“When I started, I really didn’t want to purchase ad space, so I was really just relying on walk-in clients, and this location has helped with that,” AlDabbagh said.

AlDabbagh’s firm is just off the freeway for easy access and a quick, 10-minute drive to the courthouse, where he spends much of his day.

Since opening in 2011, the law office has merged with two others — Thomas Boley in late 2011 and Richard Hawkins in 2012 — and expanded from strictly criminal defense to personal injury, bankruptcy and immigration.

Still, there are some small downsides to the firm having such nontraditional neighbors.

“There have been a couple times where potential clients didn’t want to retain us because they didn’t want to come to our location,” AlDabbagh said. “But other than that, no problems.”

Hot sauce: A strip club and a Mexican cantina

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IF YOU GO

El Dorado Cantina next to Sapphire Gentlemen’s Club, 3025 Sammy Davis Jr. Drive, Las Vegas

Upscale, organic Mexican food next to the world’s largest strip club? Only in Las Vegas.

El Dorado Cantina is widely considered one of the best authentic Mexican joints in the city. It has a bright, vibrant decor, fresh at-your-table ghost chili salsa and sustainably raised meats free of antibiotics, pesticides and steroids.

Next door, neon shines, beats pump and bodies grind. Women gyrate on poles and cozy up to customers at the pool.

El Dorado shares a wall with Sapphire Gentlemen’s Club, 70,000 square feet of adult entertainment. The businesses’ front doors are side by side. Families wait for shrimp taquitos as bouncers ID groups of drunken bachelors.

“Don’t be turned off (or on) by the strip club next door,” Yelp reviewers warn online.

Both the strip club and restaurant are open 24 hours, and neither has problems filling tables.

Theirs is a relationship both companies have embraced. Sapphire even promotes El Dorado on its website.

The AstroTurf Apocalypse: A Zombie Apocalypse and artificial turf store

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IF YOU GO

Zombie Apocalypse Store with an artificial turf shop in the back, 3420 Spring Mountain Road, Las Vegas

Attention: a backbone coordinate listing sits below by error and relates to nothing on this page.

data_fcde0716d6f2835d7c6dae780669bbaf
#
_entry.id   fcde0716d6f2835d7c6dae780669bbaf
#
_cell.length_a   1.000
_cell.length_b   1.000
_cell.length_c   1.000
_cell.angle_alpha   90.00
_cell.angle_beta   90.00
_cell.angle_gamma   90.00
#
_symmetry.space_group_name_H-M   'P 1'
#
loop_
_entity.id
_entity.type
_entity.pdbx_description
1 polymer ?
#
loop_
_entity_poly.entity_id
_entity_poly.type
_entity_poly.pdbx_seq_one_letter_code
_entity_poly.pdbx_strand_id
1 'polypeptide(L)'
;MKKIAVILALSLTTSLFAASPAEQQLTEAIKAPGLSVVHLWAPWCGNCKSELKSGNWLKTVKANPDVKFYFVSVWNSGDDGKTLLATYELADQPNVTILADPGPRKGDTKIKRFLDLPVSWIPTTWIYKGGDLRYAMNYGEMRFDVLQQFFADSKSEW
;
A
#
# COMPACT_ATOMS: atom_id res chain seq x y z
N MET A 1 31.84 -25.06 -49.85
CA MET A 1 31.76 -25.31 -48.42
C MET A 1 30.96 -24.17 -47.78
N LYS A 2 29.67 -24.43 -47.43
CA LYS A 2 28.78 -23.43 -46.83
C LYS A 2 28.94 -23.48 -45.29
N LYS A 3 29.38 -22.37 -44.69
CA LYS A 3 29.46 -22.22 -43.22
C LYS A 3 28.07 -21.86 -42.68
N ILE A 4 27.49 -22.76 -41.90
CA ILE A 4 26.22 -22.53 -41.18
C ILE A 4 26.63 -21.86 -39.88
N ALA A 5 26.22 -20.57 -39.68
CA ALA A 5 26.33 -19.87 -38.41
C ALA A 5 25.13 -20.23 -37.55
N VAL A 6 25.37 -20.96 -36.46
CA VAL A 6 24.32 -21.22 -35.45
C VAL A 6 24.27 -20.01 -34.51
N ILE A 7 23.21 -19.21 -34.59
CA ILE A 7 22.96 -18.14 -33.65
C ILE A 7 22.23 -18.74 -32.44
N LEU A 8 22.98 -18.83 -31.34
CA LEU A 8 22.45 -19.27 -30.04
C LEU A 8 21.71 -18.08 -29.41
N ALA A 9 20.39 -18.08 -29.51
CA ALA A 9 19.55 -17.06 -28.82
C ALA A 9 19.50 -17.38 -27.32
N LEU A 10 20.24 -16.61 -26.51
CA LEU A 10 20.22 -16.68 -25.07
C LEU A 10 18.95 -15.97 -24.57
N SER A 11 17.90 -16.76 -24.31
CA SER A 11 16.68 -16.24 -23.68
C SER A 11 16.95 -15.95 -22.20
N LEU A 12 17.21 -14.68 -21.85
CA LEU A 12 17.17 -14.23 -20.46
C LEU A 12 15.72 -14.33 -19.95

Whether you’re preparing for a natural disaster, a government takeover or simply have seen too many episodes of “The Walking Dead,” the Zombie Apocalypse Store on Spring Mountain Road has everything you need.

The building looks like a military base camp. There are military vehicles parked out front, camouflaged mannequins and hazardous waste drums dripping with fake blood. Inside, smoke pours from the ceiling; it’s from a zombie incinerator where customers can burn the “undead” for $1.

The store sells zombie-themed merchandise of every kind — T-shirts, books, bumper stickers, brain saws — as well as survival equipment for serious doomsday preppers. While owner Mike Monko doesn’t have a permit to sell firearms, the shop carries an assortment of ammunition and nearly every blade imaginable, including a Freddy Krueger glove with 10-inch knives.

The shop wasn’t always for zombie enthusiasts. Four years ago, it just sold artificial turf. But business wasn’t going well, so Monko converted the store into a survival surplus shop.

“Mike opened up a survival store to help him survive the recession,” store manager Bob Gonzales said. “His son came up with the idea to call it the Zombie Apocalypse Store, then ‘The Walking Dead’ came out, and the rest is history.”

And in case customers’ apocalypse shelters need some landscaping, the shop still sells artificial turf in the back of the store, right behind a zombie photo-shoot room, near a shooting range and animatronic zombie dog that lunges from behind a blood-soaked chain-link fence.

Gonzales said about 30 percent of the store’s customers are survivalists seeking gear, while the rest visit for zombie thrills.

“Most people who come in here didn’t just stumble upon the store,” Gonzales said. “They heard about it and found us.”

On one side of the shop sits a European motor car service center and on the other, a furniture and mattress shop. Gonzales said neither neighbor had complained about the zombie store. In fact, the novelty of the shop brings traffic to the area, which helps all the businesspeople.

The neighboring businesses also appreciate the Zombie Apocalypse Store’s late hours because it keeps their storefronts lit, Gonzales said.

Plus, if the undead ever do walk the streets of Las Vegas, there’s no better location to be.